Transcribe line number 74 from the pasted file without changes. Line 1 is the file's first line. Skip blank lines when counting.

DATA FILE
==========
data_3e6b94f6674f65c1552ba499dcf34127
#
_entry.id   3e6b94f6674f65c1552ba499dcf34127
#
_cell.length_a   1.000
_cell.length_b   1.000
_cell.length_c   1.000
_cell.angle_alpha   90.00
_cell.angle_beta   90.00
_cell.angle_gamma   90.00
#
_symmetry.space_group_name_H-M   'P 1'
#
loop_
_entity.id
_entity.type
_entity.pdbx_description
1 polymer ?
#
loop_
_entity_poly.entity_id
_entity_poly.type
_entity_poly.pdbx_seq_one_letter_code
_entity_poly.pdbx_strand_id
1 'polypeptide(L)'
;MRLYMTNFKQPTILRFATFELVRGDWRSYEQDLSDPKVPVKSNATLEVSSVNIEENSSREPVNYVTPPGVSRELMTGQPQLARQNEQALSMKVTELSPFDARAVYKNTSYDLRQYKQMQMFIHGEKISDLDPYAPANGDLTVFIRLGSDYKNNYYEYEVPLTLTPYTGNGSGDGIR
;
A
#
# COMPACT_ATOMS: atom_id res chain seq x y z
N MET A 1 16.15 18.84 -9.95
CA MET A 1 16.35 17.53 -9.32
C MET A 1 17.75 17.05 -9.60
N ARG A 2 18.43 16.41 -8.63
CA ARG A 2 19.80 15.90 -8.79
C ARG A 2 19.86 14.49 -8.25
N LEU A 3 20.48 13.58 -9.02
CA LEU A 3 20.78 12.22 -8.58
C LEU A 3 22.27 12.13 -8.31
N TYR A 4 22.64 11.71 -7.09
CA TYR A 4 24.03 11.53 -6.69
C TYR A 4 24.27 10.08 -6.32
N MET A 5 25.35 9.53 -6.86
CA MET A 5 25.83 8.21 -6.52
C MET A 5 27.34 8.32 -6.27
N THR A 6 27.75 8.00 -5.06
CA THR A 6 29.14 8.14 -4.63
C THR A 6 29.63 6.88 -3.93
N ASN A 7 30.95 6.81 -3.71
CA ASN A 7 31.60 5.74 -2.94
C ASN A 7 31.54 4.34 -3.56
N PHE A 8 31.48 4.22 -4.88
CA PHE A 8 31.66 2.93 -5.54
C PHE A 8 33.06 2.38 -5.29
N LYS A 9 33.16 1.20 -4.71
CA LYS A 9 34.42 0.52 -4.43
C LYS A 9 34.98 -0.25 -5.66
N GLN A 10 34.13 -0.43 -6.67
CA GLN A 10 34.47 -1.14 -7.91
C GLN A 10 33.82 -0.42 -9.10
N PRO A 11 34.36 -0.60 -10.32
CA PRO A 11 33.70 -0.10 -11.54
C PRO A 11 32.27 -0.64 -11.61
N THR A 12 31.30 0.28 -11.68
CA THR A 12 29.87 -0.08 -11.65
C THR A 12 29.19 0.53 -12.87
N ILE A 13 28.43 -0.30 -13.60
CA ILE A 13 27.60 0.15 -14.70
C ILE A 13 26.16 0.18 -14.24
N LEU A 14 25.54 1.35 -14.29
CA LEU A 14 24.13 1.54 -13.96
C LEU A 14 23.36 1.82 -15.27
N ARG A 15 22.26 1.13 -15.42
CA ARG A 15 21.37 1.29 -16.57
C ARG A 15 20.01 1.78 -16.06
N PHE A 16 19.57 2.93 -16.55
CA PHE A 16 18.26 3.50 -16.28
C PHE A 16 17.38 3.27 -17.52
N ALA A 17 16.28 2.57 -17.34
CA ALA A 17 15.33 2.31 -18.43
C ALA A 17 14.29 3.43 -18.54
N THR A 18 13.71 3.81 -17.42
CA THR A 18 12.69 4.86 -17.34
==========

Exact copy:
CA ARG A 15 21.37 1.29 -16.57